Pain After Percutaneous Liver Core Needle Biopsy: Comparing The Intercostal And Subcostal Routes


Mashhad university of medical sciences


Percutaneous liver biopsy is a common procedure worldwide. It is now used as the reference standard for diagnosing most parenchymal liver disease. Pain is a common complication after liver biopsy. It is important to control the pain as much as possible. This is important for patients’ comfort and it also makes the patients cooperative in cases of possible repeated biopsies.
Percutaneous liver biopsy can be performed via subcostal or intercostal routes. It is recommended to perform it via subcostal route whenever possible. this is believed to decrease the complications like pneuomothorax. There are a few studies that evaluated the effect of biopsy access on the patients’ pain and discomfort. In this article we evaluated the pain experienced by patients after needle biopsy of the liver and compared it between subcostal and intercostal approaches.
 Material and Methods:
A hundred and twelve patients referred to our clinic for ultrasound guided liver biopsy were randomized into two groups. Percutaneous liver biopsies were performed through subcostal approach in one group and inter-costal approach in the other group. A visual assessment score (VAS) for pain was recored in all patients immediately after the procedure and in the second and fourth hours. The level of anxiety was also evaluated with Spielberger questionnaire immediately before the procedure. The patients were monitored after the procedure for hemorrhage (ultrasound was performed and free fluid or subcapsular hematomas were searched for) and pneumothorax (CXR if there was any complaint of respiratory discomfort).
A hundred and twelve consecutive patients referred for liver biopsy entered in our study. Core needle biopsy was performed via intercostal route in 54 (48.2%) and via subcostal route in 58 (51.8%) of patients. There were 46 (41.1%) male patients and 66 (58.9%) female patients in our study. The primary outcome of the study was pain that was evaluated using VAS scale in the 0, 2 and 4 hours after the procedure. There was no significant difference in the pain between male and female patients. There was no significant difference in the pain between the intercostal and subcostal group immediately after the procedure (p value: 0.055), but we found a significant difference in pain between these two groups at the second (p value: 0.001) and fourth (p value: 0.001) hours after the procedure.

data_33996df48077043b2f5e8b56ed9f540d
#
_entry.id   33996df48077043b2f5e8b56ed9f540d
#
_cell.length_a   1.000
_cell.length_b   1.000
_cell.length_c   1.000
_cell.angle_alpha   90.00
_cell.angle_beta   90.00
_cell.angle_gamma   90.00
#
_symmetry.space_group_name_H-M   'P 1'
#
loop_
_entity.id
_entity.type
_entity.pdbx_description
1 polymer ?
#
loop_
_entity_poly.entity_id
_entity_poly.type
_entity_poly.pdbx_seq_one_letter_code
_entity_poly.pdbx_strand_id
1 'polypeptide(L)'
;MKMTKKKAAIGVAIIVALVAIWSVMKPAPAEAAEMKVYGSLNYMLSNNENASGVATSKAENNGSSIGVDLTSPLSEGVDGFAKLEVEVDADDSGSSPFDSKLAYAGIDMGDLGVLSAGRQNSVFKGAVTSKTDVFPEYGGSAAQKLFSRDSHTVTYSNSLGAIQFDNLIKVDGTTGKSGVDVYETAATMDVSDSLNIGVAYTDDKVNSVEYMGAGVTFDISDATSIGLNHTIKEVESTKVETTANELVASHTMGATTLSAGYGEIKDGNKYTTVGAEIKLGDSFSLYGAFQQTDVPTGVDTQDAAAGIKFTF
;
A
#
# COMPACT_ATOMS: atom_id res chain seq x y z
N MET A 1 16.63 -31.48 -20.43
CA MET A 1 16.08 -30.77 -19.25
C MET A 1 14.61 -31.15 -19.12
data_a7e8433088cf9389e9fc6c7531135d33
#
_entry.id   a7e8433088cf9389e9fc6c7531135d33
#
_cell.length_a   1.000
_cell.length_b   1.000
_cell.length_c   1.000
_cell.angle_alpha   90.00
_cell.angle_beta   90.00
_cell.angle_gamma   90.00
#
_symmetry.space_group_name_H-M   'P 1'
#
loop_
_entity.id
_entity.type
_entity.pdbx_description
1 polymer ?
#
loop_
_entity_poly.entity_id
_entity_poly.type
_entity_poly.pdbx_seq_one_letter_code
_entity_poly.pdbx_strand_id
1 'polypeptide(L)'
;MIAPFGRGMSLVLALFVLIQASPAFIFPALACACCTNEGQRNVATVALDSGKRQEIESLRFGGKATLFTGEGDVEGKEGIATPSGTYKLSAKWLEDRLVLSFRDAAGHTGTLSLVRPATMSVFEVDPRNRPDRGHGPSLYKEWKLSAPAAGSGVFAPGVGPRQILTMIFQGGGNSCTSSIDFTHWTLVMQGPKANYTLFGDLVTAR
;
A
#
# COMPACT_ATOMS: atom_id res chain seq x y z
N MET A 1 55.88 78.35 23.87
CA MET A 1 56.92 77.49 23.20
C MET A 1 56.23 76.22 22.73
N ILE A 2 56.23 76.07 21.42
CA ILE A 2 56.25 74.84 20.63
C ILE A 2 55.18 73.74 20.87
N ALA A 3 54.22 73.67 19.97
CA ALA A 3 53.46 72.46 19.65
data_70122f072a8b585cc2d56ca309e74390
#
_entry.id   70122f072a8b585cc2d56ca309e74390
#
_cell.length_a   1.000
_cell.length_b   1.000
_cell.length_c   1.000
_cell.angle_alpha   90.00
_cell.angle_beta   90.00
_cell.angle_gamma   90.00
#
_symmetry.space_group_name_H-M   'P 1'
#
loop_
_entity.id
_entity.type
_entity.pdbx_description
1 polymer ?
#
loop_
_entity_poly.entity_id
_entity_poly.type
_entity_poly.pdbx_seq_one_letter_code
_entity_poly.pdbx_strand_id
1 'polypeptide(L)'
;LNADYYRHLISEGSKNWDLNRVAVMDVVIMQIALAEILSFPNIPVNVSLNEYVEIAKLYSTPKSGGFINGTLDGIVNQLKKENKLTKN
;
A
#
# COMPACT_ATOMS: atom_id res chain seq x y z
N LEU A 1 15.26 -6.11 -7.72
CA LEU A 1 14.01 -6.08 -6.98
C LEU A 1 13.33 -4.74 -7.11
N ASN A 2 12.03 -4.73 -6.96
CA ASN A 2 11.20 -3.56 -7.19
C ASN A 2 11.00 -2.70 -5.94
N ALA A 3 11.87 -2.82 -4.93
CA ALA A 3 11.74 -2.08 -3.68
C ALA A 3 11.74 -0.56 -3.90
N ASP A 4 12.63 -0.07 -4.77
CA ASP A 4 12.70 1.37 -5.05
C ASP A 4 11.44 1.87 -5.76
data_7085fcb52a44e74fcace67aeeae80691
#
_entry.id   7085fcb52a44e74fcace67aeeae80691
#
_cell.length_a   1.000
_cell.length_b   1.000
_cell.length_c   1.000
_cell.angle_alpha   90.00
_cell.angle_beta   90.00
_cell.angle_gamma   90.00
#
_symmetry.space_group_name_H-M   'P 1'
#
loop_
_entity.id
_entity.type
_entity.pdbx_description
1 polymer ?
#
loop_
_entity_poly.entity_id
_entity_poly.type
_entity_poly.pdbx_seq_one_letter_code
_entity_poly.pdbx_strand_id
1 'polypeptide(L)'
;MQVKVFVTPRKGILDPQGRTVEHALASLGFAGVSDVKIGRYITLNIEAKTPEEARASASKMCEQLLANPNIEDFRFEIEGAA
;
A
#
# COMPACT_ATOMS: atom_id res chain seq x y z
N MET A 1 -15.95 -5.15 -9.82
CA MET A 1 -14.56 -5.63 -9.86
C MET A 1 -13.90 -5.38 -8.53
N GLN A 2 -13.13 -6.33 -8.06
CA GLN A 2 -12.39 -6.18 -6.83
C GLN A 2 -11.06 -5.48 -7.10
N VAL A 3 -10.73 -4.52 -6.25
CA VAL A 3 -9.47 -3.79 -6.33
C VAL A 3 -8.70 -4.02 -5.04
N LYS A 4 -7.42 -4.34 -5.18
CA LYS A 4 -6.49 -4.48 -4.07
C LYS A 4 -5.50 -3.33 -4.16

We also found no significant correlations between the patient’s age and pain at 0 (p value: 0.936), 2 (p value: 0.285) and 4 (p value: 0.617) hours.
We did not find any significant correlation between the level of anxiety and pain at 0 (p value = 0.115) and 4 hours (p value = 0.057), but there was a significant correlation between the level of anxiety and pain at 2 hours post-procedure (p value = 0.017).
The pain after liver biopsy was not statistically different in two groups immediately after the procedure, but the difference was significant in the second and fourth hours after the biopsy. This suggests that all ultrasound guided liver biopsies should be performed via subcostal approach whenever technically feasible. We also should consider continuing the analgesics in patients to whom biopsy has been performed with intercostal approach.
This study did not show any significant difference in pain between males and females. Patients’s age and their anxiety levels were not correlated with the level of pain. There was also no significant difference in pain between patients with parenchymal liver disease and those with focal liver lesion. It seems that biopsy route is the only non-operator factor that influences the level of pain experienced during percutaneous liver biopsy.